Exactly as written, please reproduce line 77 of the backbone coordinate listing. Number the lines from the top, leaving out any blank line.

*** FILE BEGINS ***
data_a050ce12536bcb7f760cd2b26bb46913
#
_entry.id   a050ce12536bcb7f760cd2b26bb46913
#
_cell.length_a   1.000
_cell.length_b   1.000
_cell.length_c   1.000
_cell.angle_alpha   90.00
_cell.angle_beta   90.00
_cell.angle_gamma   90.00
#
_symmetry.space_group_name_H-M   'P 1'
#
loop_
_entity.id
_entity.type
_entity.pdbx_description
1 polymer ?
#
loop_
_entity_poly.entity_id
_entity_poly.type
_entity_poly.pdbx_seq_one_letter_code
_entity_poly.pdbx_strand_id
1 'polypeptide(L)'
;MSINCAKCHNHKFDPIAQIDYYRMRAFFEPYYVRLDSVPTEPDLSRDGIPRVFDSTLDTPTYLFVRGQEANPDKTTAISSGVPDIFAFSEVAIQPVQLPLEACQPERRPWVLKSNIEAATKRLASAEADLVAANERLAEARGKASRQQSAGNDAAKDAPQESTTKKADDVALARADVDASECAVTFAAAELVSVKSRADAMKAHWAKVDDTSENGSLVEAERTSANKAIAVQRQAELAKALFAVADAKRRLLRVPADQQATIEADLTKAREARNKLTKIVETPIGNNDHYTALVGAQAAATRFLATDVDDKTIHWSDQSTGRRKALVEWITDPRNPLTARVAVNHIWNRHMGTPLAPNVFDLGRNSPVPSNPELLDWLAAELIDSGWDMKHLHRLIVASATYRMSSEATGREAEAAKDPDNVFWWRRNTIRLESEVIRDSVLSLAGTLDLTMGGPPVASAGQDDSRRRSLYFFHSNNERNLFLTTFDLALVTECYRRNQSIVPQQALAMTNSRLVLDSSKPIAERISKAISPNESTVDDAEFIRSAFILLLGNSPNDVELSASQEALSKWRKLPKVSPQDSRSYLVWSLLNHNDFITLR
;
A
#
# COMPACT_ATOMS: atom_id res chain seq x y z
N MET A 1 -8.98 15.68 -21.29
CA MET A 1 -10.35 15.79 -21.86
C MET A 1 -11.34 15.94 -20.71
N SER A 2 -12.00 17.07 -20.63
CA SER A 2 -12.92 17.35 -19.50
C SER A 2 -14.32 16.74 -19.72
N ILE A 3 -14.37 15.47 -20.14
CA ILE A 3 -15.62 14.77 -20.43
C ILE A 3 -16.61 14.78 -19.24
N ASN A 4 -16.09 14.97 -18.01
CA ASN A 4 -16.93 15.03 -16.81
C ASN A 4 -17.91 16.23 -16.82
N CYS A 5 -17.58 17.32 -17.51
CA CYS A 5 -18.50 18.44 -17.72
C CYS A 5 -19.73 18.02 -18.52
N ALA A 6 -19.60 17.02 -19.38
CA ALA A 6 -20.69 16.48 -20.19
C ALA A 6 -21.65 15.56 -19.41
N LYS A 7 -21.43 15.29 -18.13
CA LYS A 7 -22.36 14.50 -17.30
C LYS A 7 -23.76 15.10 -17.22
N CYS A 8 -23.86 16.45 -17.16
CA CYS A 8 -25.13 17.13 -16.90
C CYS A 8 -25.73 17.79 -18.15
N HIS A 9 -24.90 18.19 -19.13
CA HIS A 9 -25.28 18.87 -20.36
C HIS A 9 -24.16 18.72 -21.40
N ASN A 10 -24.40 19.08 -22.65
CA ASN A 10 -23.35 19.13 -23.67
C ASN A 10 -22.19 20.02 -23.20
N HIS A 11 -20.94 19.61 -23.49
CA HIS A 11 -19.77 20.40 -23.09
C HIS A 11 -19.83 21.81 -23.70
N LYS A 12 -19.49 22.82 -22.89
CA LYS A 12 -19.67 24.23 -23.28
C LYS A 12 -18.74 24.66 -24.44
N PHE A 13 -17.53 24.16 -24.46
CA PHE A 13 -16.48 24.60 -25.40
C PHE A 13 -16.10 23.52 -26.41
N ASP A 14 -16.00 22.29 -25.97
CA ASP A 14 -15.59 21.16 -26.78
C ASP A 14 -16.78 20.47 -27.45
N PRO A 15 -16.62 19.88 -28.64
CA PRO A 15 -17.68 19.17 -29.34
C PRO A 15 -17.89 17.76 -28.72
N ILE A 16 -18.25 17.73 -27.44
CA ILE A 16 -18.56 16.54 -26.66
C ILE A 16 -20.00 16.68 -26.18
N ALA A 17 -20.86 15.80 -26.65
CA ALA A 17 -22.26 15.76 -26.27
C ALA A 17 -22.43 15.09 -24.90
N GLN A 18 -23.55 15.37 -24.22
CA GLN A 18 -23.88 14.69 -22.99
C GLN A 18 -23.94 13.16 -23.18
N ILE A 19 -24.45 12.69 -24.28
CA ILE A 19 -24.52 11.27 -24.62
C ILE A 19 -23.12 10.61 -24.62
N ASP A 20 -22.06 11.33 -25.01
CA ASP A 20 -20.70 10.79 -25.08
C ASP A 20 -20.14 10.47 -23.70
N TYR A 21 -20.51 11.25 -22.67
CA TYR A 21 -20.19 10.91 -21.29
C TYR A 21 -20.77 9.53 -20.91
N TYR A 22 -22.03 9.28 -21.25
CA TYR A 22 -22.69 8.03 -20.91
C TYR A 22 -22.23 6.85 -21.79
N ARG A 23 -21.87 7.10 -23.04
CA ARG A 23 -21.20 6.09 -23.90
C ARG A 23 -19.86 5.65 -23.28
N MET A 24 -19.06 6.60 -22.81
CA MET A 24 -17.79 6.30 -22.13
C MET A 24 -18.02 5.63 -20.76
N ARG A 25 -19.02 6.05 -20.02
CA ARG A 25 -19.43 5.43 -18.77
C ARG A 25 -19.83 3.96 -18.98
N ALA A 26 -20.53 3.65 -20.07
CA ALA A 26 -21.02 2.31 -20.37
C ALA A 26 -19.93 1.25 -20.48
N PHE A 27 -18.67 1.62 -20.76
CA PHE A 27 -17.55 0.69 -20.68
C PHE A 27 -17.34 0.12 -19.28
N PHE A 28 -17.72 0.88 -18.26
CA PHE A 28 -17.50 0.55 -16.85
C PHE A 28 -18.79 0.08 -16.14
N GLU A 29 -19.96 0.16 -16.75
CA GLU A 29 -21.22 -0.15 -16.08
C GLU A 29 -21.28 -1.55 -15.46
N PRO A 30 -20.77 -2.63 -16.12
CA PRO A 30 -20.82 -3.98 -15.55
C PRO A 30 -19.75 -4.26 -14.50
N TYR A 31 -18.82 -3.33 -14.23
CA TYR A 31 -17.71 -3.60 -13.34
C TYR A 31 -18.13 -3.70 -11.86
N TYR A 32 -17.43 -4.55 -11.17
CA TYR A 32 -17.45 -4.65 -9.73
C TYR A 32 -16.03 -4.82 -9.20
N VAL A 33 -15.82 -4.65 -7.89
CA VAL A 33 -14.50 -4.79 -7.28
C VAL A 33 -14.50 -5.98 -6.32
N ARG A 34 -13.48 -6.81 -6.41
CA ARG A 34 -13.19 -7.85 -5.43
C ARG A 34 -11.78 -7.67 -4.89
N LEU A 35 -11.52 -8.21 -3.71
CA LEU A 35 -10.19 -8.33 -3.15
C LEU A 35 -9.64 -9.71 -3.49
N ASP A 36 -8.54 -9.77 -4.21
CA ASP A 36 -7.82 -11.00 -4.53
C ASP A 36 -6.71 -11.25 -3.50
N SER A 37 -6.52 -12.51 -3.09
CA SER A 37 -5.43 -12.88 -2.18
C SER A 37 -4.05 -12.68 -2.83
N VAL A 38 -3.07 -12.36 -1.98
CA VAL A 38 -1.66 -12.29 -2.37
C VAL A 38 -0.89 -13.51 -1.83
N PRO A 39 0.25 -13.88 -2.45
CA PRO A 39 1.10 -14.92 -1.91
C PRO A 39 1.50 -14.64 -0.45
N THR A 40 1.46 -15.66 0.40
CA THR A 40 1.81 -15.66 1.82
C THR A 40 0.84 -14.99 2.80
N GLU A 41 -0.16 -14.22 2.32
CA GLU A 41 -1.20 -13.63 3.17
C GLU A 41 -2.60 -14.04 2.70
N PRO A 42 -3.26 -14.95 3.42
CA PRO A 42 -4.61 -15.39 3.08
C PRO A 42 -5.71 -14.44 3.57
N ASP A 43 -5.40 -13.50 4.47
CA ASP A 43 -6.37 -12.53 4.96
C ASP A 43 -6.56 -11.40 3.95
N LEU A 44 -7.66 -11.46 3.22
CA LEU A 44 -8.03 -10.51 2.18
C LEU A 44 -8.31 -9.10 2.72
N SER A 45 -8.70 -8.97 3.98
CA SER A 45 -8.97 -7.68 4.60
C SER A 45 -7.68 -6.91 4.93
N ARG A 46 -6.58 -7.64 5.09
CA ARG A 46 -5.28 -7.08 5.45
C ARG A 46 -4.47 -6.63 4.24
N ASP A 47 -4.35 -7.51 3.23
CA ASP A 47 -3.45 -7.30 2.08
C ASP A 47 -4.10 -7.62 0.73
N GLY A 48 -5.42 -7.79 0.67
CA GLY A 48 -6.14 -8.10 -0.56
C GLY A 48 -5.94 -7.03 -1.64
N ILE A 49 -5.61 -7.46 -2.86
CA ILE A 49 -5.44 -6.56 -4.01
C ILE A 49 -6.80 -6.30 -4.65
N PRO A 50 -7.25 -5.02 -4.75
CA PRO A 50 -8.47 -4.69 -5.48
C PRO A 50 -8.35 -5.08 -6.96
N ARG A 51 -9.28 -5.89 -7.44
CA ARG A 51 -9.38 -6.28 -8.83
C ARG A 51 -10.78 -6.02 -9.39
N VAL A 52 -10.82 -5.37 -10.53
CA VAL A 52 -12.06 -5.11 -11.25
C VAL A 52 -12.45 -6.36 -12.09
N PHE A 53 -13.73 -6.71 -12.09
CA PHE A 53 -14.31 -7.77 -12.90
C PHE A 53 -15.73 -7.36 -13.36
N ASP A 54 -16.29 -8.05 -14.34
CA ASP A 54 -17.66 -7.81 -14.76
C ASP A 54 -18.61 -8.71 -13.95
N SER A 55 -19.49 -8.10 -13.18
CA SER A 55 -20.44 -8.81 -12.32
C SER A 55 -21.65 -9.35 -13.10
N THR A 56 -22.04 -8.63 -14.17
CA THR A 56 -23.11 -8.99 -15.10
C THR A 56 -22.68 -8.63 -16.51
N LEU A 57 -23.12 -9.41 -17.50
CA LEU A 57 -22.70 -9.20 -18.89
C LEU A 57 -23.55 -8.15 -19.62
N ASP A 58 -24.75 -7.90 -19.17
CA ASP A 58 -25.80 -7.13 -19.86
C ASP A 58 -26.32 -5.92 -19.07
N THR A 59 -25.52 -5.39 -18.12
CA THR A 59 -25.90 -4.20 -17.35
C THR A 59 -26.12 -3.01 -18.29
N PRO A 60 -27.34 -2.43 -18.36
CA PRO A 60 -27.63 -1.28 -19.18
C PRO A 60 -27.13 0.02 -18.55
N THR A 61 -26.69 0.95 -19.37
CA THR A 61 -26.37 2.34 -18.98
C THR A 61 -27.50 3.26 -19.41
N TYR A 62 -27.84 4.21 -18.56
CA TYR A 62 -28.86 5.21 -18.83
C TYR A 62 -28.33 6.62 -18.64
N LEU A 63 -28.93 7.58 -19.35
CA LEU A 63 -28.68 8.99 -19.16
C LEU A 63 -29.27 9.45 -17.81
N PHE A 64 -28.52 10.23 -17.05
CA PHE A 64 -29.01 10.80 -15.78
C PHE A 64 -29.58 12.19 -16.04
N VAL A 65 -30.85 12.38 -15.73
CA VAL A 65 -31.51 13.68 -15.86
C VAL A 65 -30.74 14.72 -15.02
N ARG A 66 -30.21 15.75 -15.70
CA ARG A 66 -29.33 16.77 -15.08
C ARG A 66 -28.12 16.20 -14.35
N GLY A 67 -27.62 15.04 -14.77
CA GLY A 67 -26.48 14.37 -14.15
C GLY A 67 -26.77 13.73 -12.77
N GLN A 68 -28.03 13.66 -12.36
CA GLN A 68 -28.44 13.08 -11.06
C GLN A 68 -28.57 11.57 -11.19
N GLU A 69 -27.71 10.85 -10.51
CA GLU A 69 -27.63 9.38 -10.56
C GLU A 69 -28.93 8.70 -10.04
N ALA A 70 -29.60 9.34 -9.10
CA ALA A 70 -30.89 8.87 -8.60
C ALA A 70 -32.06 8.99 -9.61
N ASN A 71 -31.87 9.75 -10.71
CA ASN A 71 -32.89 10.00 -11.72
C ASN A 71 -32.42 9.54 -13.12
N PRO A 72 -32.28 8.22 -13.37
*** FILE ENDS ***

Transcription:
CA ILE A 16 -18.56 16.54 -26.66